Letter: Lack of demand inhibits supply of science graduates

Click to follow
The Independent Online
Sir: The picture of students hoping that their A-level results will secure them a conditional place at university for next year highlights again the Government's eccentric efforts to increase the output of good graduate scientists.

Its attempt to increase the relative supply of science as opposed arts and social science places has no relevance in the short run, and probably little in the medium term, to solving what is actually a problem of demand. In these days of high unemployment, and when flexibility of choice can be exercised, students choose degrees with the goal of expected lifetime income in mind. If they perceive that opportunities for science graduates are economically poor, they will be unlikely to study science.

What is therefore required is a policy to increase the demand for scientists. If that were achieved, potential scientists would then see two things happen: employment prospects would brighten and, given the short-run constraints on the supply of scientists, incomes earned by scientists would rise. Both of these would encourage people to seek a career as a scientist.

The result of the current policy is that, because of excess demand for places, price (conditional offer) has risen in the arts and social sciences and fallen in the sciences. Given the narrowness of the range of A-levels they tend to possess, those very able students who just failed to make the arts and social science offer will not be in a positon to take up the empty places in the sciences. To fill these, if filled at all, will involve admission of those students from the A-level science stream with rather low grades. Unless standards are altered, a year further on in the university courses we shall probably observe low failure rates in first arts and social sciences and high ones in first science.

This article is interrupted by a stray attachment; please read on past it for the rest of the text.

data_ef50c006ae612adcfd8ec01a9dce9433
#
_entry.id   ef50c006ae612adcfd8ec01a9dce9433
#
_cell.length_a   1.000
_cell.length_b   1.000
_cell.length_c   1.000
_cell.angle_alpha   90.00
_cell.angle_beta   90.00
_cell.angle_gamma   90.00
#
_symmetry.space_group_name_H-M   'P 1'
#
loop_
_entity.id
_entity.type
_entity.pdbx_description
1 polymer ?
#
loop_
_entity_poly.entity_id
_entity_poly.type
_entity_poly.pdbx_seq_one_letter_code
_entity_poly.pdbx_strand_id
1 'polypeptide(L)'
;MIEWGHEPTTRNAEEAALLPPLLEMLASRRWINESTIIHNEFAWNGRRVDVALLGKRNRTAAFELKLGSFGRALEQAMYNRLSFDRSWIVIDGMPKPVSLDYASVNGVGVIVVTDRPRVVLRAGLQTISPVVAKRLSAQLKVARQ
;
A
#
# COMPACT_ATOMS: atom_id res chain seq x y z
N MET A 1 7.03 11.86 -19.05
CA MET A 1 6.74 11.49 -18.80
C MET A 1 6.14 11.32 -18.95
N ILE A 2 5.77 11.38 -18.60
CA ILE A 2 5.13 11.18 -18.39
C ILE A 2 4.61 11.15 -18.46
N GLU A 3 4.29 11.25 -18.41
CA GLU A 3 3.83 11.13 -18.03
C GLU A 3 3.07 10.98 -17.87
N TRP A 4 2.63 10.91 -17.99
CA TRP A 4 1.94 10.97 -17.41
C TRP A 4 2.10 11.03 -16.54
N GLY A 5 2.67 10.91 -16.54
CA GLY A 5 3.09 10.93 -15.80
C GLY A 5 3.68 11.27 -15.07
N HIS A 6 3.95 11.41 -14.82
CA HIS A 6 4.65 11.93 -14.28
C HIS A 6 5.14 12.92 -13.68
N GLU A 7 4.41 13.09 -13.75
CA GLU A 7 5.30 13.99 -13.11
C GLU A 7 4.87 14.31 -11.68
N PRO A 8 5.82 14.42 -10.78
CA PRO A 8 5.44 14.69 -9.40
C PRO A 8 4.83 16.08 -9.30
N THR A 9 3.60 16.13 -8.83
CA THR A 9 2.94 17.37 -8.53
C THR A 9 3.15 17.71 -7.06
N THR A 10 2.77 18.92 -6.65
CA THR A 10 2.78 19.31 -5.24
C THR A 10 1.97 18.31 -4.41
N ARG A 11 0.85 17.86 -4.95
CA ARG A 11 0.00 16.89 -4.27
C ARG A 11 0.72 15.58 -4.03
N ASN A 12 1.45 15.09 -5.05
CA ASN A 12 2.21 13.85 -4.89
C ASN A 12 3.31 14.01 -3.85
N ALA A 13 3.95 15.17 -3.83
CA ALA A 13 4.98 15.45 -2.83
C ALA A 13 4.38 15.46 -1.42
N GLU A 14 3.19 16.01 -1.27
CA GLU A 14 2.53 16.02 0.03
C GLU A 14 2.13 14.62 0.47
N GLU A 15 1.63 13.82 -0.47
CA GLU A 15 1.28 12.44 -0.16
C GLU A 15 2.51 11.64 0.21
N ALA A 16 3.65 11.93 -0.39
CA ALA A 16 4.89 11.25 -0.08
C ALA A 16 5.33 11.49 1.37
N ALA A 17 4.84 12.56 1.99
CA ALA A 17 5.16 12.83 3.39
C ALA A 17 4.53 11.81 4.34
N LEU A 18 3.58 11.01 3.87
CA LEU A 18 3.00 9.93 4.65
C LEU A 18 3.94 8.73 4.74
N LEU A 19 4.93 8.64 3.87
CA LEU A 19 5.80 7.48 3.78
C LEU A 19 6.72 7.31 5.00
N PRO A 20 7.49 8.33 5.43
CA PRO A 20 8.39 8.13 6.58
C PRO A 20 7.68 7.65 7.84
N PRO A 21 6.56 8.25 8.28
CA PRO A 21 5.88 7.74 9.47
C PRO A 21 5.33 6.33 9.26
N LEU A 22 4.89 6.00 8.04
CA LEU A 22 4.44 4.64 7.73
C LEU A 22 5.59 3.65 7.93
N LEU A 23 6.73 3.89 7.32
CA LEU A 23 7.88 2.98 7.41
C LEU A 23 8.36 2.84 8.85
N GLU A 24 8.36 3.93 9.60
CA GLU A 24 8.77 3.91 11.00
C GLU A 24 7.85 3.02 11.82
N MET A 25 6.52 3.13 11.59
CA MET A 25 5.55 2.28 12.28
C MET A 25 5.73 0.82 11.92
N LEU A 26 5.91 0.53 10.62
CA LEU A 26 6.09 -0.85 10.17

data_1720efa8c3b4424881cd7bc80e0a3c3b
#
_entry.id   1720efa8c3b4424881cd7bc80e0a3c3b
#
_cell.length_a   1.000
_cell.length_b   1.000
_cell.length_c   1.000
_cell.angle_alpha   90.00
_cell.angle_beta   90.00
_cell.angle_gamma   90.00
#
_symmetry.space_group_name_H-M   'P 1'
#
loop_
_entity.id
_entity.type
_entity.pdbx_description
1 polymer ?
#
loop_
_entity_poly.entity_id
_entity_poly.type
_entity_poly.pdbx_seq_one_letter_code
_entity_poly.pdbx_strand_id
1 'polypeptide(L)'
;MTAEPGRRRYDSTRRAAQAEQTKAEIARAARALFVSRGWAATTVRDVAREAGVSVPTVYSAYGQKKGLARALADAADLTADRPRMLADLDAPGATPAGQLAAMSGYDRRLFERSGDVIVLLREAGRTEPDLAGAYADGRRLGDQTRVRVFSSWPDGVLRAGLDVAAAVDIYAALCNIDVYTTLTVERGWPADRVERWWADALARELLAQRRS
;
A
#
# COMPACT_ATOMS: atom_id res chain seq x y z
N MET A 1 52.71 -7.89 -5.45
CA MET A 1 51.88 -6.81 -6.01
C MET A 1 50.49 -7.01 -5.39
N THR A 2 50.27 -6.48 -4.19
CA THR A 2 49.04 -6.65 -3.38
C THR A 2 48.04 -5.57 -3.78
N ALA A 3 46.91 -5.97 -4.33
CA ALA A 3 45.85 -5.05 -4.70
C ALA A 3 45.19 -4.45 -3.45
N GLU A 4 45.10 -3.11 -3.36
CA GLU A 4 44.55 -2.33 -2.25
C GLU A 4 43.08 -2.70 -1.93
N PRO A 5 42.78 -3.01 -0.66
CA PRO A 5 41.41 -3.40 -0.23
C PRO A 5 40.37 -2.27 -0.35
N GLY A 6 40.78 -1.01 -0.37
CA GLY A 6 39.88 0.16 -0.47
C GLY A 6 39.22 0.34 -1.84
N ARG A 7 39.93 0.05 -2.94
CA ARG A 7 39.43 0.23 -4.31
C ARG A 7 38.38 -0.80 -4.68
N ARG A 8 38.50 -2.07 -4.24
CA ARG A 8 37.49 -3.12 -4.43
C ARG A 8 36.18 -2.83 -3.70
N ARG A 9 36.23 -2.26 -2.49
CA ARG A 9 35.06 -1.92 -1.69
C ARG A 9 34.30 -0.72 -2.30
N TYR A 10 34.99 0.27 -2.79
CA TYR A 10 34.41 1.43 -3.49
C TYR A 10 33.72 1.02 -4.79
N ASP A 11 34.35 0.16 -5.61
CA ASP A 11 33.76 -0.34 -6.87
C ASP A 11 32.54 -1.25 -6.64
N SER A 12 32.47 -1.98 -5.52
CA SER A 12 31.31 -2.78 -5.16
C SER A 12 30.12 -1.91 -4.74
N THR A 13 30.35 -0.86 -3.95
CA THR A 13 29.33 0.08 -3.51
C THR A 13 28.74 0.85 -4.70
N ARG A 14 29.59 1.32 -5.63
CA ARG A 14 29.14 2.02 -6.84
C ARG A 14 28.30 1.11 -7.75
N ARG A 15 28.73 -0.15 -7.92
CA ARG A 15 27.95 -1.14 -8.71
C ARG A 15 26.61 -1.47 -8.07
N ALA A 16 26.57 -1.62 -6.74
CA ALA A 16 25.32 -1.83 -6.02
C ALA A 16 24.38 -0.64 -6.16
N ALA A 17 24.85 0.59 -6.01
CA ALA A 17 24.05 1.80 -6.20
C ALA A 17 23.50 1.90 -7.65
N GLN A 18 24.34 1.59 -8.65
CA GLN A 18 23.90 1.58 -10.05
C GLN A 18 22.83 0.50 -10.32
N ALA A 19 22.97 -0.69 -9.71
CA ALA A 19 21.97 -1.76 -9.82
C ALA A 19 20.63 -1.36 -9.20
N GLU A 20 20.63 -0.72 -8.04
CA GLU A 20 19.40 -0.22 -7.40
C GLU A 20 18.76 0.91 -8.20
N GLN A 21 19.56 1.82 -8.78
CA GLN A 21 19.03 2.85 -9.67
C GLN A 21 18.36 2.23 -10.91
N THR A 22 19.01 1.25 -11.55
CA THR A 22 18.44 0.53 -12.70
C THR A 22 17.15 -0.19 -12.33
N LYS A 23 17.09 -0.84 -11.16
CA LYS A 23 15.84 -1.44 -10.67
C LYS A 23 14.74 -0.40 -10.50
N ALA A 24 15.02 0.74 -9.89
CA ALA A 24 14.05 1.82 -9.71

With fewer advancing in the sciences than had entered, all that will have been achieved will be the production of roughly the same number of science graduates as before, but in a university system that is more poorly resourced and is totally unbalanced across disciplines in terms of staff-student ratios. Even the proverbial Martian would be puzzled by a policy that had these effects.

Yours sincerely,

JOHN BEATH

Head, School of Economics

and Management

University of St Andrews

St Andrews, Fife

19 August

Comments